Sophie Gengembre Anderson

Sophie Gengembre Anderson

The art genre I am highlighting today gets very mixed responses from people  One either loves or hates the depictions. On one hand, the depictions are looked upon as delightful portraits of innocence and on the other they are viewed as mawkish, fluffy, and oversentimental.   As always, the choice is yours, for, as we know, beauty is in the eye of the beholder. Let me introduce you to a foremost exponent of child portraiture and one whose style has often been compared to the Pre-Raphaelite painters or the French artist William-Adolphe Bouguereau Today my featured artist is the French-born English Victorian nineteenth century painter Sophie Gengembre Anderson.

Landscape by Charles Gengembre

Sophie was born in Paris in 1823. She was the first-born child of Charles Antoine Colomb Gengembre, a French architect, engineer and landscape artist and his English wife. Gengembre’s career as an architect began at the age of nineteen and he worked primarily on municipal commissions, such as the Mint of the City of Cassel, which he designed and helped to build. In 1814, aged twenty-four, he won second place in the Architecture category of the Grand Prix de Rom. In 1830, during the three-day July Revolution (révolution de Juillet), which saw the overthrow of King Charles X, Gengembre suffered a bayonet wound to his leg. This harrowing event occurred on the same day his son and second child, Philip, was born. Following this incident, he decided to take his family out of France and they went to live in London where he worked as an architect for the French Utopian Socialist, Charles Fourier. Gengembre and his family did eventually return to his homeland and they went to live in a small town in a remote part of France with his family, but because of his participation in the earlier revolution he was always under threat.

Its Touch and Go to Laugh or No by Sophie Anderson (1857)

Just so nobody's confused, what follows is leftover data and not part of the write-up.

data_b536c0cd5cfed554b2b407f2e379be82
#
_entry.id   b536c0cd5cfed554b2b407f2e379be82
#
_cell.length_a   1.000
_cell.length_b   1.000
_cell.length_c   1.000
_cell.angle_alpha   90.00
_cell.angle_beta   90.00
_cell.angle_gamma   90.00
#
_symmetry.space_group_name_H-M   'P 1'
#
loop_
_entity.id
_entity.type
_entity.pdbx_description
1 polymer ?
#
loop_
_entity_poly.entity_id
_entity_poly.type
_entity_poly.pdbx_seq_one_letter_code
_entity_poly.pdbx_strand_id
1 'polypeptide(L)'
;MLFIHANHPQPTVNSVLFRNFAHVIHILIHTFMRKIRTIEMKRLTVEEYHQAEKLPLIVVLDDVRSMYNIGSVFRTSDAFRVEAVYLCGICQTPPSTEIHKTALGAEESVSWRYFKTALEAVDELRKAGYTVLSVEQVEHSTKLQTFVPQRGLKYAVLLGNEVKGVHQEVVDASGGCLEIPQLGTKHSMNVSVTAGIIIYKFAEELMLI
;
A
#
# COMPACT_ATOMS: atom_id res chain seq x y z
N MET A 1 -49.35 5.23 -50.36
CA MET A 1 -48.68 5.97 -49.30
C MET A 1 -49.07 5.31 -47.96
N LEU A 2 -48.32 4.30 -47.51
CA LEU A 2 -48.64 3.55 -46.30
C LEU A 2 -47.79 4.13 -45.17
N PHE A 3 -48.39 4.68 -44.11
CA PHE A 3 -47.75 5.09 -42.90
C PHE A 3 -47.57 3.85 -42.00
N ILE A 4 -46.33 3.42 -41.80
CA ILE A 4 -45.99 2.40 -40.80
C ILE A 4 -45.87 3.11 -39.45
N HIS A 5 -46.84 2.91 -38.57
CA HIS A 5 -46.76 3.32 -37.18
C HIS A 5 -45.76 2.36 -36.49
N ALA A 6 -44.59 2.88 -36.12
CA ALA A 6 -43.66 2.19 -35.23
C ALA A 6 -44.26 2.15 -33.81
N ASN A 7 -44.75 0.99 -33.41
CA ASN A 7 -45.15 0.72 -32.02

When she was seventeen years of age, Sophie Gengembre Anderson received some art lessons from an itinerant portrait artist who had visited the small town where she lived. In 1843, whilst staying with friends in Paris, she received some portraiture and figurative training from Baron Charles Auguste Steuben, the German-born French Romantic painter and lithographer, but mostly, she was self-taught. In 1845 her brother Henry was born.

The Bird’s Nest by Sophie Anderson

Three years later, in 1848 another French Revolution broke out – this one, sometimes known as the February Revolution, was one of a wave of revolutions that were happening  in Europe at the time and one which ended the Orleans monarchy and led to the creation of the French Second Republic. Fearing for his life and that of his family, the Gengembre family left France and went to live in Cincinnati. Once settled in America Sophie began to earn money by taking on portraiture commissions from well-to-do families around the neighbourhood. Her artistic talent was soon recognised and in 1849 she began to exhibit her work at the Western Art Union Gallery in Cincinnati.  It was while collaborating on an album of portraits of the Protestant Episcopal Bishops of the United States that she met the British artist Walter Anderson.

Historical Collections of the Great West by Henry Howe